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Fundamentals of Vibration Training

Static vs. Dynamic Exercise

Depending on your goals, a number of different exercises can be performed while standing or sitting on the vibration machine. These exercises primarily fall into two categories: static and dynamic.

Static exercises, also called isometrics, require holding a steady position. These exercises do not involve moving the joints or active movement but require constant muscle involvement to hold. For example, holding a plank (push-up) position is a static exercise because it does not require active movement but requires the muscles to be engaged for the entire movement.

Pro Tip: Resist the urge to hold your breath during static exercises! It’s important to keep oxygen flowing to your muscles and holding your breath can raise your blood pressure. If you feel dizzy at any point while using the machine, stop immediately.

Dynamic exercises are the activities most people think of when they think of exercise. They include traditional weight training, running, swimming, and any other exercise that requires you to move your muscles and joints.


Many users also choose to add stretching as part of their vibration training. Just like exercise, stretches can be either static or dynamic. Static stretches are held for several seconds without moving, while dynamic stretches might involve constantly moving to deepen the stretch or a slight “bobbing” motion to lengthen the muscle.

Before Using the Vibration Machine

Before you exercise, stretch, or use the platform, make sure that you get the okay from your doctor, and follow any and all instructions given to you by a healthcare or fitness professional. If at any time something doesn't feel right, stop immediately.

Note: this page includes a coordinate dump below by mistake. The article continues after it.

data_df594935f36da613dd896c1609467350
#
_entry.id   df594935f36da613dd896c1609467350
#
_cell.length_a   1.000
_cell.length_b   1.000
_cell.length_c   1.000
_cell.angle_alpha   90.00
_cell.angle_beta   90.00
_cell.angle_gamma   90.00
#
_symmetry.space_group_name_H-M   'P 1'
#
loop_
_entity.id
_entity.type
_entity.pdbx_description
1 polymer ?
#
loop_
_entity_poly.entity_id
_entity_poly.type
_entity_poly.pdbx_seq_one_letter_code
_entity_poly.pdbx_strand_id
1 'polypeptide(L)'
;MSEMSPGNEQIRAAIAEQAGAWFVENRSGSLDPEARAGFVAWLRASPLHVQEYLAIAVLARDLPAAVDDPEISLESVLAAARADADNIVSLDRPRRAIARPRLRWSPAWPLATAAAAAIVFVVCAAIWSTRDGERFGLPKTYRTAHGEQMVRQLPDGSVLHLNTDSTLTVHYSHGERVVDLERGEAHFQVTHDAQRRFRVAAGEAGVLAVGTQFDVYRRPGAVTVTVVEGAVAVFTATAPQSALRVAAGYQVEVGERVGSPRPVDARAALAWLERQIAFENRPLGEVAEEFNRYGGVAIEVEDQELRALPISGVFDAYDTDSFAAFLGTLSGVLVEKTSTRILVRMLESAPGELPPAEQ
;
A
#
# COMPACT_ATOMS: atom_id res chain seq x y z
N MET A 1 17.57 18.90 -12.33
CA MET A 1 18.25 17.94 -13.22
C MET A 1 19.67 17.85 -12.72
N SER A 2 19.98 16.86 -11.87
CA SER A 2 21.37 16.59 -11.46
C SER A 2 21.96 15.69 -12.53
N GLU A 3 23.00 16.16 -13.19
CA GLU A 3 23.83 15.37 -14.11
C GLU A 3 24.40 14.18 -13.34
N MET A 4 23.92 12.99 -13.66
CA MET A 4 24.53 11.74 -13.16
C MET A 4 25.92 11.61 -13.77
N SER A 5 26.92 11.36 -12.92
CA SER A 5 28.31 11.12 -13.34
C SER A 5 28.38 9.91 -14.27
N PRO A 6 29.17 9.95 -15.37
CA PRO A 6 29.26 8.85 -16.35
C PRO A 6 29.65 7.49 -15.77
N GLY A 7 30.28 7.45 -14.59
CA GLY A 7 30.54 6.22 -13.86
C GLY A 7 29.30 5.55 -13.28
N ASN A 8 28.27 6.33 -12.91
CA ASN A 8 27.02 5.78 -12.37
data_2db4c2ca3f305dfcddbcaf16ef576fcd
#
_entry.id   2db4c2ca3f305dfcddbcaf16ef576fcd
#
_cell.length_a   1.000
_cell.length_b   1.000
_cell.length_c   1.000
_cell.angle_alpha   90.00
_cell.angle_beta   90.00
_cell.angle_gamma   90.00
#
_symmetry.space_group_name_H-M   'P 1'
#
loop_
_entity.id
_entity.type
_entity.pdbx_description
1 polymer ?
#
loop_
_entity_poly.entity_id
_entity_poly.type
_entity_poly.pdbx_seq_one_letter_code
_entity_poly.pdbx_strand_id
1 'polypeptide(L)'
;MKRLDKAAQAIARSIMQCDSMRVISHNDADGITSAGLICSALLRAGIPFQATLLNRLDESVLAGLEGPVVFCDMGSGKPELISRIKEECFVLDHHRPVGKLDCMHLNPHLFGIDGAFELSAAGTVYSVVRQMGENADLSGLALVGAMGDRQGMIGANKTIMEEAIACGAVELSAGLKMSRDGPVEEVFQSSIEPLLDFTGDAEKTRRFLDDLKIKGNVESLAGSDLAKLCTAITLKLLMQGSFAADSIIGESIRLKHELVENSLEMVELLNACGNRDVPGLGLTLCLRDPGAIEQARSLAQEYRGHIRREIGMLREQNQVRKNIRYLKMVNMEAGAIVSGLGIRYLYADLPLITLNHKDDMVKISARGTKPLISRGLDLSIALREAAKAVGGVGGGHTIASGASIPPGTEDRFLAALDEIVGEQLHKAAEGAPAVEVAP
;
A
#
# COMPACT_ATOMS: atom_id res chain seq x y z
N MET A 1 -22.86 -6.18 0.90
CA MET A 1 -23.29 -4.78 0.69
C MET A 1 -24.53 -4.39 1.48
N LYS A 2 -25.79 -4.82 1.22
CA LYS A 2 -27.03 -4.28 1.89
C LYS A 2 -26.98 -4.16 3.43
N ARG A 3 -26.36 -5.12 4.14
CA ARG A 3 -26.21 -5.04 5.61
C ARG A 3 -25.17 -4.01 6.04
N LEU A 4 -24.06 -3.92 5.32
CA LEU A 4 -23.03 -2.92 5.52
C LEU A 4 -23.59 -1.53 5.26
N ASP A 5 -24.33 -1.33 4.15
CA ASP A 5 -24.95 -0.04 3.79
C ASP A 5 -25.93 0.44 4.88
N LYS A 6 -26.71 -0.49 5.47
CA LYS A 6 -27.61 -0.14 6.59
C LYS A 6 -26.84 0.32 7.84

If you have medical conditions such as circulation problems, high blood pressure, heart problems, diabetes, or any others that may affect your body during periods of exercise or increased circulation, it is imperative that you receive the go-ahead from your doctor to exercise on the machine, and monitor your health and well-being during use. Seek emergency medical care right away if necessary.

Vibration Workout Lengths

Much like a traditional workout, the length of a workout on a whole body vibration platform is going to vary depending on your goals and current level of fitness. Unlike traditional fitness routines, vibration machine workouts are usually short. In fact, long sessions on the machine are generally discouraged!

Most vibration training workouts will range between 10 and 20 minutes, with a maximum length of 30 minutes. It's important to not overdo it! Make sure to set the machine to the proper frequency and amplitude, and never extend a workout longer than is recommended by a health or fitness expert.

Some vibration machines include a timer that you can preset to turn off after a certain amount of usage. It is very easy to get lost in music or television if you listen or watch during your workout, which can result in accidentally working out for longer than planned. You can avoid going over the intended time by setting the timer appropriately before you begin.

Targeting Areas of the Body

Vibration training lets you target a number of body areas, letting you achieve your therapeutic or training goals. It is used by astronauts, athletes, and trainers, as well as those interested in weight loss, toning or with certain medical conditions. Your specific goals will dictate which exercises or stretches you perform and which areas you target with your training.